Landkamer: Building fairer access to USDA resources – InForum
After serving 25 years on the Blue Earth County Board of Commissioners and eight years as State Director of Rural Development under President Obama, my passion for learning about and representing the needs of rural communities continues to grow. Armed with this knowledge and motivation, I look forward to helping rebuild a better rural America under the leadership of President Biden.
The USDA strives to provide everyone with equitable access to federal resources. That means making more stuff right here at home, strengthening our supply chains, and lowering costs for working families. It means giving people the opportunity to earn a good living without having to leave the communities they know and love.
USDA expands opportunities by
for the expansion of meat and poultry processing by qualifying processors.
When we think about building a more equitable food and agriculture system, we must consider everyone’s needs, including those in rural and remote communities. It is increasingly clear that local and regional food systems are largely supported by rural communities. To help our nation thrive in the wake of the pandemic, we need rural communities filled with jobs, businesses, quality housing, and opportunities for growth. This is where small and medium-sized meat processors can help boost rural economies.
provides grants to help qualifying processors increase their capacity. USDA Rural Development designed the MPPEP to encourage competition and sustainable growth in the US meat processing sector, and to help improve supply chain resilience.
When the pandemic disrupted food and agricultural systems, USDA Rural Development was there, supporting critical infrastructure and small businesses with essential programs designed to help fund big projects.
Sole proprietorships or other entities that engage—or wish to engage—in meat and poultry processing can apply for MPPEP grants. Companies and entities that can apply include federally recognized tribes, non-profit and not-for-profit entities, corporations, cooperatives and producer-owned corporations, certified charitable corporations and entities state or local governments. Private entities must be independently owned and operated. All entities must be nationally owned and their meat and poultry processing facilities (existing or planned) must be physically located and operated in the United States or its territories.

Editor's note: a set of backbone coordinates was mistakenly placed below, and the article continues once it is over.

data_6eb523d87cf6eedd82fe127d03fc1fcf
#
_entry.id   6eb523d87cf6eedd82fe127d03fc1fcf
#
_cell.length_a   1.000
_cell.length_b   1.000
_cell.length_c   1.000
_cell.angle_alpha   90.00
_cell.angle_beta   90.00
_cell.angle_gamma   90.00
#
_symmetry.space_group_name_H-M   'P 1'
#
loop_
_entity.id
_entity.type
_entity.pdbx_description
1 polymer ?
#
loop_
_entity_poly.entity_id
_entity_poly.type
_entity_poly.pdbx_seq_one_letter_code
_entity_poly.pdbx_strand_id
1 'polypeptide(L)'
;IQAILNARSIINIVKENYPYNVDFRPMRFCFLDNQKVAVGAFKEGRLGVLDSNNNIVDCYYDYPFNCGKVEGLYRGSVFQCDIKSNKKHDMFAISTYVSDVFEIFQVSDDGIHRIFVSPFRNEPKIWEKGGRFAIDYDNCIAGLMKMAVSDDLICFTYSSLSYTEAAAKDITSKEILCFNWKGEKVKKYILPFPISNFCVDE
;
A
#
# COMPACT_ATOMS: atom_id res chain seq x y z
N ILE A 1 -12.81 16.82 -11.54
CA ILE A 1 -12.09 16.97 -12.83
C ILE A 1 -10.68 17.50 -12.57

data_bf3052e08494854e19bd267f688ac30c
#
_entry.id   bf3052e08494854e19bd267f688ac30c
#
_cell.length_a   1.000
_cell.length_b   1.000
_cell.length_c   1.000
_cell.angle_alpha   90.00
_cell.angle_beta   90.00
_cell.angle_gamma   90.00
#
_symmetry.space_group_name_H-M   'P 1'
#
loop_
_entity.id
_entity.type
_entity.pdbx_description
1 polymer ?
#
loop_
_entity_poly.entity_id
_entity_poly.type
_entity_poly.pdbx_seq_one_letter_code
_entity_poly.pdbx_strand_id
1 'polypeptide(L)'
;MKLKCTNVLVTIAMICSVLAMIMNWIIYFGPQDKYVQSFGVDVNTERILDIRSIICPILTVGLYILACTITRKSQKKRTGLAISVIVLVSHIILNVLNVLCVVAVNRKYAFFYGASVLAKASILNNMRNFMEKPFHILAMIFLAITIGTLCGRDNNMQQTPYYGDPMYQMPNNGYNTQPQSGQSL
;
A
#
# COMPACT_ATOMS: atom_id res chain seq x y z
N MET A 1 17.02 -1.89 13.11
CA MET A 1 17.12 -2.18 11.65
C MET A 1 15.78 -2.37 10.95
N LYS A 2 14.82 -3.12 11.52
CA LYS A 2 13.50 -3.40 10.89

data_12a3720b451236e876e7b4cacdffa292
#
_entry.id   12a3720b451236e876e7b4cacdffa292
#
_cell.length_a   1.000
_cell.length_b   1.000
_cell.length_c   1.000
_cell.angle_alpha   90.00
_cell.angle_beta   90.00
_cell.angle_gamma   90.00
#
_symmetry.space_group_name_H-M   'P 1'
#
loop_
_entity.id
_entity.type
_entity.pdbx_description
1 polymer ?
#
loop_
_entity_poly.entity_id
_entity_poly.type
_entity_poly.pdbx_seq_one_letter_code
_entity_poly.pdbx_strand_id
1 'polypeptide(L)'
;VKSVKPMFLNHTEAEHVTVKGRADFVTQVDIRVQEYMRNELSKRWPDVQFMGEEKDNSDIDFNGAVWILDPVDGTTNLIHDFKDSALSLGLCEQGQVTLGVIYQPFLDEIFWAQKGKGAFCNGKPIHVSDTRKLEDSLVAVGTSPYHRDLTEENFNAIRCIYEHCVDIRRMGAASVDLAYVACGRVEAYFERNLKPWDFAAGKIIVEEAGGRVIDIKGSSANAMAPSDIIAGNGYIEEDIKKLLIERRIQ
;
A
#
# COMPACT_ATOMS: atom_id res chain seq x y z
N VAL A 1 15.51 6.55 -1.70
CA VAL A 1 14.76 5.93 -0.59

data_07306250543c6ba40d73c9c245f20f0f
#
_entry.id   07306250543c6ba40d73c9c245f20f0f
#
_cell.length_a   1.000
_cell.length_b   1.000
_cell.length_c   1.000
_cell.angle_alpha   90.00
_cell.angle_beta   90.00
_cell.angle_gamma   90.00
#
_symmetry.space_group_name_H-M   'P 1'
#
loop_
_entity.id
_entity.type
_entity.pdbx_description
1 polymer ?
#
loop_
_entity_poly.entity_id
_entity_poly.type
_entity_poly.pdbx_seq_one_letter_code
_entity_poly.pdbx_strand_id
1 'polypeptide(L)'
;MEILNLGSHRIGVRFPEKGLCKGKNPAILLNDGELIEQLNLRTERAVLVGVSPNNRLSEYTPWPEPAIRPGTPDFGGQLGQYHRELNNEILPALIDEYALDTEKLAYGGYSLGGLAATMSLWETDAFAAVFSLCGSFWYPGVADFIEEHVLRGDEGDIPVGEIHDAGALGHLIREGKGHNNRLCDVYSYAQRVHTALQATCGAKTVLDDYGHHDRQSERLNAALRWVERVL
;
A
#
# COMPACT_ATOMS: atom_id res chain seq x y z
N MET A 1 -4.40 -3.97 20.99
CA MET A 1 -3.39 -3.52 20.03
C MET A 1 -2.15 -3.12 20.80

Grant funds can be used to increase processing capacity by supporting activities such as building new processing facilities, upgrading processing facilities, developing, installing or upgrading equipment and technology. Grants can also be used to ensure compliance with packaging and labeling requirements, to pay for voluntary grading services for value-added processed products, and to support workforce recruitment, training, and retention. work.
As part of the American Rescue Plan Act, the USDA announced last December that
are also available for meat and poultry processors and food supply chain infrastructure. These loan guarantees will support private investments in food processing and supply infrastructure. See more program details at
The deadline for submitting an MPPEP grant application was
I encourage interested applicants to contact our local program, contact Andrew Gag at [email protected] for any questions or application assistance. For assistance with any of the over 50 programs offered by Rural Development, you can contact our
When rural Minnesota communities, regardless of economic status, have clean water, a stable food supply chain, affordable housing, and jobs, our nation is safer. Because together we can rebuild a better America.
Colleen Landkamer is the Minnesota State Director of Rural Development for the United States Department of Agriculture.
This letter does not necessarily reflect the opinion of the Forum Editorial Board or the owners of the Forum.